Being part of the LifeBridge network, Northwest gets to share technology among all entities within the system – Sinai, Northwest, Levindale Hebrew Geriatric Center and Hospital and Courtland Gardens Nursing & Rehabilitation Center. For several years, Sinai and Northwest have been using computerized provider order entry (CPOE). For a medium-sized hospital like Northwest it has put the facility “ahead of the curve,” when it comes to improving clinical quality and protecting patient safety. When physicians enter pharmacy orders, Wexler said, those orders are checked against all other medications the patient is taking and “red flags” any contraindications, forcing clinicians to validate the medications intend use.

“This system also eliminates the decades-long problem of handwriting,” he said. “That illegibility has gone away with CPOE.”

Northwest has also implemented a patient tracking system that follows patients through their treatment process, from admission through diagnostic testing. Once the patient is discharged, the system signifies that the room needs to be cleaned and prepared for new patients. The system also alerts the staff as to when a room needs maintenance.

“Not only does this system allow the hospital to track patients, but it follows patient productivity and improves throughput,” he said.

Five Objectives

Northwest’s entire staff follows the guidelines established with its five key objectives: Clinical quality, customer service, employee satisfaction, physician satisfaction and financial stability. The management team has always been clear about these objectives, to the point where compensation is tied to achieving those goals.

“That’s part of the value and the beauty of the employees who work here,” Wexler said. “They take what we set out to achieve as serious and part of their accountability.”

Annual goals are established during a two-day off-site executive retreat, Wexler said. They discuss measurements in the five objectives from the prior year, review how the hospital is progressing, and consider areas where personnel may need to improve. This information is then presented to the management team, the medical staff executive committee and the board of directors. Goals for the next fiscal year are based on these recommendations.

“We’ve learned that when people know what the goals are, and you have a limited number of goals that people can get their arms around, you can largely be successful and move your organization to a greater level of accomplishment,” he said.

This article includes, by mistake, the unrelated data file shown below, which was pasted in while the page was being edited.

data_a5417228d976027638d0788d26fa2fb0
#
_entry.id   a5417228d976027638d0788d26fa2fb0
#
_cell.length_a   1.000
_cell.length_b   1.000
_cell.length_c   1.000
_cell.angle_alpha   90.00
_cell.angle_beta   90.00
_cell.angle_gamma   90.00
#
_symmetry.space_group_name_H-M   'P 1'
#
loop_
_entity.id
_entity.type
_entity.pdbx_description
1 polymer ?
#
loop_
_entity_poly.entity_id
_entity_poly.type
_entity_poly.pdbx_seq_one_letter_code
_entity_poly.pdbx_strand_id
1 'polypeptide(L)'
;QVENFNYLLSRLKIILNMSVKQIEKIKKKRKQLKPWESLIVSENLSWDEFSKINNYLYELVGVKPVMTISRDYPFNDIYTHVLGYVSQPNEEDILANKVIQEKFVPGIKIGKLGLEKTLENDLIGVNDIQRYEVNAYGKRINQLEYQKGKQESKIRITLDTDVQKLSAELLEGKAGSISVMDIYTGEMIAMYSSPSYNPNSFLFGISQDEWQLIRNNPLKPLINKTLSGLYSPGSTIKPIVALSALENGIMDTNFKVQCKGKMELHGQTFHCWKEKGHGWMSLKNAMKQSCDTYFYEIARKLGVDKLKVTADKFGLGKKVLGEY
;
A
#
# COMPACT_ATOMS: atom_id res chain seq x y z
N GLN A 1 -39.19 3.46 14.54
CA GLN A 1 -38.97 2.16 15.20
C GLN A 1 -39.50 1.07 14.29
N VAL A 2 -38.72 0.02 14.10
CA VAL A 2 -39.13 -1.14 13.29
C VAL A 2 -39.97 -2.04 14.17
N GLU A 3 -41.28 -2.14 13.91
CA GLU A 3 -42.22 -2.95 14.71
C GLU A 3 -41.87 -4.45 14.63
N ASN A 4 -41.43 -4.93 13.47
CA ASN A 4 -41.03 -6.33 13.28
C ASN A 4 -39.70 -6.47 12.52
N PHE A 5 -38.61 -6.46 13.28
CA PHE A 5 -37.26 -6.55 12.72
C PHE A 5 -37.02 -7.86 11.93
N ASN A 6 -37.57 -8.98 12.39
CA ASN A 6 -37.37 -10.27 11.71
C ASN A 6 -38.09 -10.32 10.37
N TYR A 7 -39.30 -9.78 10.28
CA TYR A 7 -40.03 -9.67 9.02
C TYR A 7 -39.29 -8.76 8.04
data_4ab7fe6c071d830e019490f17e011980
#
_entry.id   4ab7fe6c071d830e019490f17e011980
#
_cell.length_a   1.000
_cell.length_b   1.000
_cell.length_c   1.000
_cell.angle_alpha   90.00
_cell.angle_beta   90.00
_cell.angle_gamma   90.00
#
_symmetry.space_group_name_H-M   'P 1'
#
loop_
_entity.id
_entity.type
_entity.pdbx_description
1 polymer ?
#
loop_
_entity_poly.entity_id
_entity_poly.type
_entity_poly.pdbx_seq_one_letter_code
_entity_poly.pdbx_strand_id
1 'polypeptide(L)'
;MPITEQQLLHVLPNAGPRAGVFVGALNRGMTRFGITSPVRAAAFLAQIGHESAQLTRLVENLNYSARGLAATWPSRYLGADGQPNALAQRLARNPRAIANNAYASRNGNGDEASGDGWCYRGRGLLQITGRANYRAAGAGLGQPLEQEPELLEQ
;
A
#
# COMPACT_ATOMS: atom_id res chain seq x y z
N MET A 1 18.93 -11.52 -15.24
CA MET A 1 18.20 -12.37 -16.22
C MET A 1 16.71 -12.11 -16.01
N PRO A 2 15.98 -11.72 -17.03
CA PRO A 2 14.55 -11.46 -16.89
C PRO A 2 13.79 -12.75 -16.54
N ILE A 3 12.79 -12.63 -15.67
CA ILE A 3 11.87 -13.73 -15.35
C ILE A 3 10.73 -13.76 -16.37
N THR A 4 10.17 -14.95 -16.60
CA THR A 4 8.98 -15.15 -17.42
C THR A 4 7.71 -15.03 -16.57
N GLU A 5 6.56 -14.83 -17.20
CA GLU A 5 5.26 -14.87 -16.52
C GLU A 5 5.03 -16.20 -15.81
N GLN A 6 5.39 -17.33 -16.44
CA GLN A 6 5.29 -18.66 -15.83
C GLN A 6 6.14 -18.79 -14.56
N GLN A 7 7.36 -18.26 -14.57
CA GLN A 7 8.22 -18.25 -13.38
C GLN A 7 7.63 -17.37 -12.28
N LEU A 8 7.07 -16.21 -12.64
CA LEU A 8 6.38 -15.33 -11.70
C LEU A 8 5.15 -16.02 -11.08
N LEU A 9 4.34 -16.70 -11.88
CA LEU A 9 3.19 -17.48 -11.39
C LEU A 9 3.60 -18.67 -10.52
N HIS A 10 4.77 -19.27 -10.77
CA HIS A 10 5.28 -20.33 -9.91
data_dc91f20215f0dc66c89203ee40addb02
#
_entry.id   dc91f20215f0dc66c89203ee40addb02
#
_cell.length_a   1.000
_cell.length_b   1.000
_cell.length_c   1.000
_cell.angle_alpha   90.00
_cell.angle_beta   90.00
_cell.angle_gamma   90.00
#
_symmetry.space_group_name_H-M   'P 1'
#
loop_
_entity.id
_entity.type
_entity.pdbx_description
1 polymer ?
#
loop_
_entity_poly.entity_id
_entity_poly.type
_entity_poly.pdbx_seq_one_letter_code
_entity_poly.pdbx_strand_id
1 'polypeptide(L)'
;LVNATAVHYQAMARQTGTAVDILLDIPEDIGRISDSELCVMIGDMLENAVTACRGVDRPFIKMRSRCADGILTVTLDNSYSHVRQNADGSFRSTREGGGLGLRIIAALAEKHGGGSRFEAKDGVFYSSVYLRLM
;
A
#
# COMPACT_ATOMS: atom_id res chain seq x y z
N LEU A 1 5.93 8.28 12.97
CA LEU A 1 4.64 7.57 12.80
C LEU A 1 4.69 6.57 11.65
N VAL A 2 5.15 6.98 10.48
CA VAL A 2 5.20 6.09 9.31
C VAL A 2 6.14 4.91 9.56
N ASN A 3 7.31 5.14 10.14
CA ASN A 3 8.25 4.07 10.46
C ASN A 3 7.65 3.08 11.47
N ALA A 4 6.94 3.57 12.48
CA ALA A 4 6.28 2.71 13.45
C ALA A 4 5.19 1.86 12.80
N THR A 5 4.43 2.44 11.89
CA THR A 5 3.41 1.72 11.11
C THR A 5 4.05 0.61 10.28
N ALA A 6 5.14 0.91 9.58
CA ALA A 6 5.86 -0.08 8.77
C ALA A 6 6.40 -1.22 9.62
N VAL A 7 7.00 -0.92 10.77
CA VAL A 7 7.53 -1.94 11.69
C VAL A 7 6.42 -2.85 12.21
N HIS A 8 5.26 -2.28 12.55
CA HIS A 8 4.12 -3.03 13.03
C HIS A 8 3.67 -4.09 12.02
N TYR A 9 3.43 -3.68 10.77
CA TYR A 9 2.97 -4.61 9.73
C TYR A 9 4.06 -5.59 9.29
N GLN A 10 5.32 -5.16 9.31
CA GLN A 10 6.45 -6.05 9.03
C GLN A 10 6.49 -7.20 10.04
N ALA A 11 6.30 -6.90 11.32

Two years ago, in addition to the five objectives, the organization decided to establish three-year long-term goals. Two of those are underway and being implemented, one of which is a consumer-based goal and the other is a physician-based goal.

Furthermore, Northwest has established three value-based goals for how employees treat each other: Caring, respect and teamwork. Each value has an expected associated behavior, which is understood by all hospital personnel.  All staff is educated to these values and must sign a commitment form promising to maintain the culture that is what helps to define the hospital.

Balancing Priorities

With a hospital’s often simultaneous initiatives, Wexler noted that it’s important to establish a balance of priorities. Organizations can become too focused on one particular issue, whether that is financial stability or customer service.

“Clinical quality is obviously the most important thing that we do, but regardless, everyone should be focused on all five of our annual objectives,” Wexler said. “Balance in our roles is essential.”

Northwest also has the responsibility of staying abreast of healthcare developments across the country, looking for innovations that could be incorporated into the hospital’s operations. He finds medical publications to be good resources for picking up pointers, as well as speaking with colleagues, becoming involved in professional associations and staying in contact with the hospital’s own front-line staff.

“That allows us to not only keep balance but make sure that the organization is addressing the needs of all people,” he said.

Northwest’s stature in the community is due in part to the passion of its front-line staff and leadership toward maintaining clinical quality and excellence. Wexler believes that passion is part of Northwest’s DNA and one of the reasons for its success.

-by Kathy Knaub-Hardy